Frank Fratus Square memorial marker. [2013, Dunlap]
U.S.S. Michigan, the battleship on which Carpenter’s Mate Frank Fratus died in July 1918. [U.S. National Archives and Administration / Wikimedia Commons]
Frank Basil Fratus was born in the last year of the 19th century. He dwelled at 19 Tremont Street. He did not live past his 19th birthday. Having enlisted in the Navy in 1917, Fratus was serving aboard the battleship U.S.S. Michigan off the coast of Virginia as a carpenter’s mate, third class. On 29 July 1918, he suffered a hemorrhage on board and died. Armistice was only four months away.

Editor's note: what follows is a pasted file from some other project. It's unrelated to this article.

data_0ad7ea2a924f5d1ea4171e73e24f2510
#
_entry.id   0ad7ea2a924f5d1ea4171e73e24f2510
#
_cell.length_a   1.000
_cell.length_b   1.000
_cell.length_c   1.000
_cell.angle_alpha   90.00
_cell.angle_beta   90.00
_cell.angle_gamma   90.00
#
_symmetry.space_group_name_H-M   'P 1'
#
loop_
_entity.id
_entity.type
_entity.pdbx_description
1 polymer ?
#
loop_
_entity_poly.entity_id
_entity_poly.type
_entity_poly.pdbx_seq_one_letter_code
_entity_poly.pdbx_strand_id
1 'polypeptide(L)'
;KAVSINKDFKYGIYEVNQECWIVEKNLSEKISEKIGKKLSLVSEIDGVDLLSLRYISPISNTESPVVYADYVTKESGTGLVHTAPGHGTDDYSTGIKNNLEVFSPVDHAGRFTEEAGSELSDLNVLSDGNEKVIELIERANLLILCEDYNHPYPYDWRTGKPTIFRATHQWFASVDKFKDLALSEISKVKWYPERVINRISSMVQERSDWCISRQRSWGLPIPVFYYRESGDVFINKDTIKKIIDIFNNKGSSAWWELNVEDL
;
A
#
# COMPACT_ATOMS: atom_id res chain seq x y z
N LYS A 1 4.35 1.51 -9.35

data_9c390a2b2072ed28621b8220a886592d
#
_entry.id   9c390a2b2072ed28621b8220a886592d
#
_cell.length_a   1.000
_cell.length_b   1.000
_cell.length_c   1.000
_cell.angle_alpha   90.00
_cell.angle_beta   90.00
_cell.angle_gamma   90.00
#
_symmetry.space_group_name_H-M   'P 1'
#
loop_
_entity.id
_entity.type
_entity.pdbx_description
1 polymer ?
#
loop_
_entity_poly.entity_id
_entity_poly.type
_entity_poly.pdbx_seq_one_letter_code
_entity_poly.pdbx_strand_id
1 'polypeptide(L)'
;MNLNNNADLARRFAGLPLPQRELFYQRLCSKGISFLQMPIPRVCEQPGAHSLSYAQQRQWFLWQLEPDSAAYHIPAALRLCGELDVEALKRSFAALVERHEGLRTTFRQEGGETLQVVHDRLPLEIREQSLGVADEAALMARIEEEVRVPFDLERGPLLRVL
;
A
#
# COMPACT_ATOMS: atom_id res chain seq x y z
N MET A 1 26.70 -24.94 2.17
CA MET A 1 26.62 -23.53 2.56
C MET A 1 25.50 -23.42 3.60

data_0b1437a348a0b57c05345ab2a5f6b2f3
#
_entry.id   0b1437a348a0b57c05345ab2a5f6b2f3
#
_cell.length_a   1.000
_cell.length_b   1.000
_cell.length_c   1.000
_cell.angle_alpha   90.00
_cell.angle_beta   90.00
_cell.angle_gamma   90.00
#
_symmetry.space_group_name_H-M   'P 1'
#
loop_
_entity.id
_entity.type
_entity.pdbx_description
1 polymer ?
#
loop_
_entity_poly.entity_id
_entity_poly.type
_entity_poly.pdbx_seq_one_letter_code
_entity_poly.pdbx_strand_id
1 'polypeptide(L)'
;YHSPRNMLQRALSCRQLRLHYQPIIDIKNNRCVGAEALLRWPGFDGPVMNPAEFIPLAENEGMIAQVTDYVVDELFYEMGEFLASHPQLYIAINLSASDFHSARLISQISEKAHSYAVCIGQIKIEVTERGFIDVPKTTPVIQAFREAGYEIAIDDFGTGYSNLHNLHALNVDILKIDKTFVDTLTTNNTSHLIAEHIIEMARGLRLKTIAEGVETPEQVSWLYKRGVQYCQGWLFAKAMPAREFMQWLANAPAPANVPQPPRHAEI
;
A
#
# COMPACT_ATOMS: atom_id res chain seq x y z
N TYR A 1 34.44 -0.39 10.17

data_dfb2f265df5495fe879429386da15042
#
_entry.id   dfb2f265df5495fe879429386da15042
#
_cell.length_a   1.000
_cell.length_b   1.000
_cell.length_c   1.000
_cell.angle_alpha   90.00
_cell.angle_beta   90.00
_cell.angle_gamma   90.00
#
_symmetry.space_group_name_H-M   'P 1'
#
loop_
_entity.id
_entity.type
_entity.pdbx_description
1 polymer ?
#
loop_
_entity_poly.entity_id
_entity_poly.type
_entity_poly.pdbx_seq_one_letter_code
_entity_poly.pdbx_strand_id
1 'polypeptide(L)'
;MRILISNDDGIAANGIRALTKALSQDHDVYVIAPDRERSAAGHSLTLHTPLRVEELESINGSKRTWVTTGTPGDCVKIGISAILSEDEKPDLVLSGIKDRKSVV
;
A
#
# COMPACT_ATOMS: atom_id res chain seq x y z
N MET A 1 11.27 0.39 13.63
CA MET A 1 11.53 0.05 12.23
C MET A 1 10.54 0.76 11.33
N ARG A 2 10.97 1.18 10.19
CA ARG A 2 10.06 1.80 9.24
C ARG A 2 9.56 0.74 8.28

Two decades after World War I, with another war looming in Europe, five Provincetown men who had died in service were memorialized in the renaming of five principal intersections: Fratus at Bradford Street Extension and West Vine Street, Manuel Lopes at Railroad Square, Everett McQuillan at Depot Square, Norman Cook at Town Hall Square, and Louis Ferreira at the Turn.
Reporting on the Armistice Day ceremonies in 1938, the Advocate said: “When the parade arrived at the memorial tablet to Frank Fratus, members of the Fratus family were drawn up before the plaque, standing silently in tribute to their late relative. At the base of the tablet lay a bouquet, presented by a friend of the family.”
¶ Last updated on 7 November 2022.
• Frank Fratus (1899-1918)
Find a Grave Memorial No. 159863551.